The content from Facebook included in the report since has been removed, Aldous told Newsweek, adding that the company "will continue working to keep Holocaust denial off of our platform."

In response to the ADL's rating regarding Facebook, Aldous said, "We don't agree--we've made major progress in fighting Holocaust denial on Facebook by implementing a new policy prohibiting it and enforcing against these hateful lies in every country around the world. We're going even further by taking new steps today to educate people on Facebook with authoritative information about the Holocaust when someone searches for terms associated with it."

The ADL's report recognized Facebook for having one of the most explicit Holocaust denial policies, "but it is also the only platform in our investigation that either failed to respond to our reports or claimed the content we reported did not violate its Holocaust denial policy."

Shortly after Facebook updated its policy to prohibit content denying the Holocaust in October, a Twitter spokeswoman told Business Insider that it's Hateful Conduct policy applies to Holocaust denial.

The ADL's report card said that Twitter and Twitch are the only platforms that received a "yes" for taking action against Holocaust denial. Facebook did not, and received a "no."

Earlier this month, i24News reported that activists from the End Jew Hatred movement protested Holocaust denial on Twitter outside of CEO Jack Dorsey's home by playing recordings of Holocaust-denying tweets verbatim.

The Twitter account for End Jew Hatred tweeted "Hey @jack Dorsey, this is the vile Jew-hatred you blast into our homes. How does it feel hearing it in yours? #EndJewHatred," January 12.

Hey @jack Dorsey, this is the vile Jew-hatred you blast into our homes. How does it feel hearing it in yours? #EndJewHatred pic.twitter.com/CKkWC36DaP

— End Jew Hatred (@EndJewHatred) January 12, 2021

According to the ADL, Twitter took action against many of the tweets it reported as part of its investigation. "However, of note was that Twitter only took action on 12 percent of non-English-language tweets reported versus 85 percent of English-language tweets reported."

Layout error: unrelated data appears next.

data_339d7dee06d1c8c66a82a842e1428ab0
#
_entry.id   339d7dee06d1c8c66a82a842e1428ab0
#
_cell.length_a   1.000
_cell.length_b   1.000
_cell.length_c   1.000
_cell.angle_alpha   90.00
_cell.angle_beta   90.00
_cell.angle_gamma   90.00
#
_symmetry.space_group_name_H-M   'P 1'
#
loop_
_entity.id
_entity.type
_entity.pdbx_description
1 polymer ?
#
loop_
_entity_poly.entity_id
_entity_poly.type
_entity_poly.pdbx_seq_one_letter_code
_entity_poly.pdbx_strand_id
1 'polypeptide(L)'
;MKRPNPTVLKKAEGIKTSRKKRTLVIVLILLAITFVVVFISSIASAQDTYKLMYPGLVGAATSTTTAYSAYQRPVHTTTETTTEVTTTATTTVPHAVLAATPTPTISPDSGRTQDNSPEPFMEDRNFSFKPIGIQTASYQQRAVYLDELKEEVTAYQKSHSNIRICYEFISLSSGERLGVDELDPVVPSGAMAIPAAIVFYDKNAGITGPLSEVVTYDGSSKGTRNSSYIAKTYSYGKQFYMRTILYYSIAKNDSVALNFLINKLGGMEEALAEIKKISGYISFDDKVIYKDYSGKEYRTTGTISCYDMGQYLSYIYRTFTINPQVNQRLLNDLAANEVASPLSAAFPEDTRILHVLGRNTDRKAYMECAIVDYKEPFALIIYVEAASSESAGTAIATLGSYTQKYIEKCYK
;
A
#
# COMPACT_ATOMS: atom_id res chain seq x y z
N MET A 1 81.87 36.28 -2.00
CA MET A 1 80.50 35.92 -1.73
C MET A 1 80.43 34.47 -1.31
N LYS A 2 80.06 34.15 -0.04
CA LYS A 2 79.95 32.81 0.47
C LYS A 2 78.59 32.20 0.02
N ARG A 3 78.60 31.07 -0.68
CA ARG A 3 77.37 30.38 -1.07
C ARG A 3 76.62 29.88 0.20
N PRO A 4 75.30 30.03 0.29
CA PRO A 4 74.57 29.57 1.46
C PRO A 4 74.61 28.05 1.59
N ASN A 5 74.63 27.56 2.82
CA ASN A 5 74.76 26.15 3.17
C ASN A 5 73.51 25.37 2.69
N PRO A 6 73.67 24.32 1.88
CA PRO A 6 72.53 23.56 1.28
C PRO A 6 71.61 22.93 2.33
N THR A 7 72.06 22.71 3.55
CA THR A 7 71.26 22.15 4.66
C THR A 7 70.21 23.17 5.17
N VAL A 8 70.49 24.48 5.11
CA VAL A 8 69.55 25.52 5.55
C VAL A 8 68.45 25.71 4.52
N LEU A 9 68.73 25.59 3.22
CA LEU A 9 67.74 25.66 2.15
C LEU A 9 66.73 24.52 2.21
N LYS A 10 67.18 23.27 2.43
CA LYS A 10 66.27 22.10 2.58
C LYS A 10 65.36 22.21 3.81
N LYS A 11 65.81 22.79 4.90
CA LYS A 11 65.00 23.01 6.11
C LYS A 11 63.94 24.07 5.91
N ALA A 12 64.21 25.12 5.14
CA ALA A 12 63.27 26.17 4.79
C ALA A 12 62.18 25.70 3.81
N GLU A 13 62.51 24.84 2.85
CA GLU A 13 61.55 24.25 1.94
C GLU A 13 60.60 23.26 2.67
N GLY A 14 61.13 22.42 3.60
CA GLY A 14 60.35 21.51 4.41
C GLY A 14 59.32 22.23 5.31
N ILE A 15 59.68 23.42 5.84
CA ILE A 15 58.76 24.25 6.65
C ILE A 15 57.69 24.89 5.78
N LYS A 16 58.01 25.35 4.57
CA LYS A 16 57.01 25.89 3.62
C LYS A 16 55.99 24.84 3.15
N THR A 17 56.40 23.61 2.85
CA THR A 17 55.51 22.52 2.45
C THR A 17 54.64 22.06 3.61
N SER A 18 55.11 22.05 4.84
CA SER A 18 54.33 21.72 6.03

Twitter responded to the ADL's grade of C in an email statement to Newsweek that condemned anti-semitism and hateful conduct.

"Our Hateful Conduct Policy prohibits a wide range of behavior, including targeting individuals with abusive intent that make references to violent events or types of violence where protected categories were the primary victims, or attempts to deny or diminish such events.

"We also have a robust glorification of violence policy in place and take action against content and behavior that attempts to glorify or praise acts of violence and genocide, including the Holocaust. We are continuing to evaluate ways to more aggressively take enforcement action against such content and are working with partners to identify the biggest opportunities to do so."

No social platform rated received an A grade in the report. Twitch received the highest score of B.

In the report's conclusion, the ADL said: "Platform policies on their own are not sufficient; they require enforcement that is consistent across a digital social platform," and offered suggestions on how social platforms can enforce their policies.

The Ruling

Half True.

Although Facebook and Twitter have policies to combat hate speech and both have stated that they take actions against Holocaust denial content on their platform, the ADL's investigation found that Holocaust denial content still appears on both platforms.

The ADL gave Twitter a better rating than Facebook for its efforts despite the company not having an explicit Holocaust denial policy.